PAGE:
NASHVILLE — For black residents of a city that was once a Confederate capital, a town that let go of racial segregation reluctantly and belatedly, seeing Sen. Barack Obama within hours of possibly winning the White House is a tremendous milestone. But even as the African-American community cheers what it considers progress towards a colorblind America, history has inculcated caution.
“I don't even know if I can put it into words how significant it is,” said Tammy Baker, a 41-year old professional and single mom. “… It's huge — and it's scary at the same time.”
It is huge, according to Baker and other African-Americans that msnbc.com spoke to in Nashville, not because Obama is black, but because he is a viable candidate whose skin color doesn’t appear to be an obstacle to his success. And it is scary, because they know all too well that virulent forms of bigotry linger. Underscoring their fears this week, Tennessee police arrested two white skinheads whom they said were plotting a killing spree of blacks — a plan the men said was to culminate in the assassination of Obama.
“There's still that racist side that instills a lot of fear into people's hearts — that at the same time he may be elected he also may be assassinated,” said Baker. “So it's kind of a double-edged sword — excitement mixed with fear.”
The promise and perhaps also the perils of the Obama candidacy have reinvigorated the political process in the African-American community in this city of about half a million people — which is about 65 percent white and 25 percent black. Early voting turnout has been robust in Nashville, an Obama-leaning city in a state that expected to tip to McCain.
Politics now a family affair
Baker already has voted — as she always does — but this time she is following the presidential race in great detail. And the divorced mother of two made sure that her 17- and 19 year-old daughters sat down with her to watch the debates. Baker and her friends maintain a lively debate of their own via phone, text messaging and e-mail. And she frequently visits the Web site Factcheck.org in an effort to determine how much the candidates are twisting the truth.
“I’m a political junkie this time,” said Baker, an account manager at a large health care company.
Baker said the historic nature of Obama’s candidacy is the main reason she has been riveted to the election process. She said she voted for him, but not because of his race. She said she initially favored Sen. Hillary Clinton among Democrats, but changed course when the Clinton campaign turned negative. Republican John McCain dropped out of consideration when he chose Alaska Gov. Sarah Palin as his running mate, she said.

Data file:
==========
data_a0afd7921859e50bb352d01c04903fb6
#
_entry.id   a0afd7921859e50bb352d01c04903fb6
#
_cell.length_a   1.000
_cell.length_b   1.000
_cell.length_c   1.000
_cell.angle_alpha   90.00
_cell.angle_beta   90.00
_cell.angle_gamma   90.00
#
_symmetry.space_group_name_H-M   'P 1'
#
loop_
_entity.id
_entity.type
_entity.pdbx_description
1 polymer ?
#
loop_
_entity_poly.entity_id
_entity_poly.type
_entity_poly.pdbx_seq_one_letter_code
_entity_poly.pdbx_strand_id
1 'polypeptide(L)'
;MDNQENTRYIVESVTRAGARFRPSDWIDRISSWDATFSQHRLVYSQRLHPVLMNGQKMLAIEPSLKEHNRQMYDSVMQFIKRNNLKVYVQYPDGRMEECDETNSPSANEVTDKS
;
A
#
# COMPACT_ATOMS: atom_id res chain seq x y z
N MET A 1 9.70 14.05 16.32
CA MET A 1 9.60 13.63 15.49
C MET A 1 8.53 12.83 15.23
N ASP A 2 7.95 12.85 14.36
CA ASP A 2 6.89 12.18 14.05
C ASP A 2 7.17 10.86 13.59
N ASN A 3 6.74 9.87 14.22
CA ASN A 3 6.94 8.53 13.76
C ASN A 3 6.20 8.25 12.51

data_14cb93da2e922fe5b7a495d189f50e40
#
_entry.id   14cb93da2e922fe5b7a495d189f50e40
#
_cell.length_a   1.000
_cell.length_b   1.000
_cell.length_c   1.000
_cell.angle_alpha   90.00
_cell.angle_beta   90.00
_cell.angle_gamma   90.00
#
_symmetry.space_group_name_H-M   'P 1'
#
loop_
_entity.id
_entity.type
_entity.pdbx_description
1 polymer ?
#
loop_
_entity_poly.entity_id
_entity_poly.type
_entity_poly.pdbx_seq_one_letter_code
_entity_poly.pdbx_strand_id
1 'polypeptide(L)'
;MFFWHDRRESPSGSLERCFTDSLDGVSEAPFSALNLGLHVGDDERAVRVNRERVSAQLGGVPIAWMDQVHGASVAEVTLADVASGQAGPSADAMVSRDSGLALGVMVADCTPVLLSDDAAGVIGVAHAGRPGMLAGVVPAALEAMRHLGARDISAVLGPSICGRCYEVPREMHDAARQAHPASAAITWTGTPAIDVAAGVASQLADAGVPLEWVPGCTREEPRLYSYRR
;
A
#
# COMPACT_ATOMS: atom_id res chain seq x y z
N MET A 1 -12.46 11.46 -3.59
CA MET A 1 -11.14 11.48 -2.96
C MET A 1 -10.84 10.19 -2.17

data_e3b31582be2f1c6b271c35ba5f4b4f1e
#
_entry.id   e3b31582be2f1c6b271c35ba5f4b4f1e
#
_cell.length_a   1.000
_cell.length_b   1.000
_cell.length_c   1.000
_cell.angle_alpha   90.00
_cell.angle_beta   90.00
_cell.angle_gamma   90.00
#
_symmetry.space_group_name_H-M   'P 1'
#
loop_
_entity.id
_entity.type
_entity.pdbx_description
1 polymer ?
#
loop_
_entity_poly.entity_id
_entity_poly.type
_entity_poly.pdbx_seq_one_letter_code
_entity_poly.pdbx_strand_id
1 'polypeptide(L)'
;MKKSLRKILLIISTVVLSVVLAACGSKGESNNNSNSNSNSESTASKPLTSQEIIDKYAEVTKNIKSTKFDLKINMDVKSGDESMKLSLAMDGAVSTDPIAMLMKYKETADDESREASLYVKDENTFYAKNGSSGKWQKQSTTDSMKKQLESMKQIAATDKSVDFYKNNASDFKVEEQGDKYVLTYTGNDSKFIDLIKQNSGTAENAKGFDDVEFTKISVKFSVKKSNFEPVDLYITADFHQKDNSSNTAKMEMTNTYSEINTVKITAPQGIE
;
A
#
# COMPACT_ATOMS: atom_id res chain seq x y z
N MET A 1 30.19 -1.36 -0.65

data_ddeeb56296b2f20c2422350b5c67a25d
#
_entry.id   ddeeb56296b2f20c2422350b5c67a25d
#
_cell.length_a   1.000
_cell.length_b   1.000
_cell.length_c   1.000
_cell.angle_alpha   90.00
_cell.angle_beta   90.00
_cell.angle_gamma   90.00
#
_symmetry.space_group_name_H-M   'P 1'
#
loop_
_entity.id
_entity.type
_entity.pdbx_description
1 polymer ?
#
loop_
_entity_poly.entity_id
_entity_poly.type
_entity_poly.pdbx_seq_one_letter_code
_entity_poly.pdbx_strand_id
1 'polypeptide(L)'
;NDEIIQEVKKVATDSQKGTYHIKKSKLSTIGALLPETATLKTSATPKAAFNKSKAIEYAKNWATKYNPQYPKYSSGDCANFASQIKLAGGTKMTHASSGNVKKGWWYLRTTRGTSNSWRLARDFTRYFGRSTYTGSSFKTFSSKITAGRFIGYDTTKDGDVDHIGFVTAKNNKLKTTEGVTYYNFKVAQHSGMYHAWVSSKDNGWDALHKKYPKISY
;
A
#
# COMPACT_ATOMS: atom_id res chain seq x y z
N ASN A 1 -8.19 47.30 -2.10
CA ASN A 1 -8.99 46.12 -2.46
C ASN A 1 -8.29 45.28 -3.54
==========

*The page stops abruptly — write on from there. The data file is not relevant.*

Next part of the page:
“I’m migrating toward Obama because he seems to be a man of his word,” said Baker. “I'm hoping that … he’s actually going to do something about the economy, the working poor.”
Whether he wins or loses, it has been thrilling to get involved and see her daughters take a keen interest in politics for the first time, Baker said.
“It’s been the absolute best because we're discussing it,” she said. “I don't think I ever took the time out to discuss elections before.”
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Florence Woods, 62, is effusive about Obama’s politics and what she considers the positive tenor of his campaign. But whatever the outcome, the retired teacher said she sees his candidacy as an important change in American politics. A foot soldier for Jesse Jackson’s campaigns in the 1980s, Woods has been electrified by seeing an African-American with appeal broad enough to win the Democratic nomination.
‘The ceiling has been shattered’
“The fact that Obama is the Democratic candidate means the ceiling has been shattered,” she says.
Woods has jumped back into politics this year with a personal get-out-the-vote drive. She carries voter registration forms around in her car, and pulls them out wherever she finds potential voters — at Burger King, her church or the gas station. A few weeks ago, she registered her 103-year-old grandmother to vote for the first time.
Many middle-class African-Americans in Nashville live in the northwest suburb of Bordeaux, where tidy brick homes line streets on gently rolling hills. Many working class and poor blacks live along Jefferson Street, a wide thoroughfare that cuts through north Nashville and is lined with hair salons, restaurants and check cashing outlets.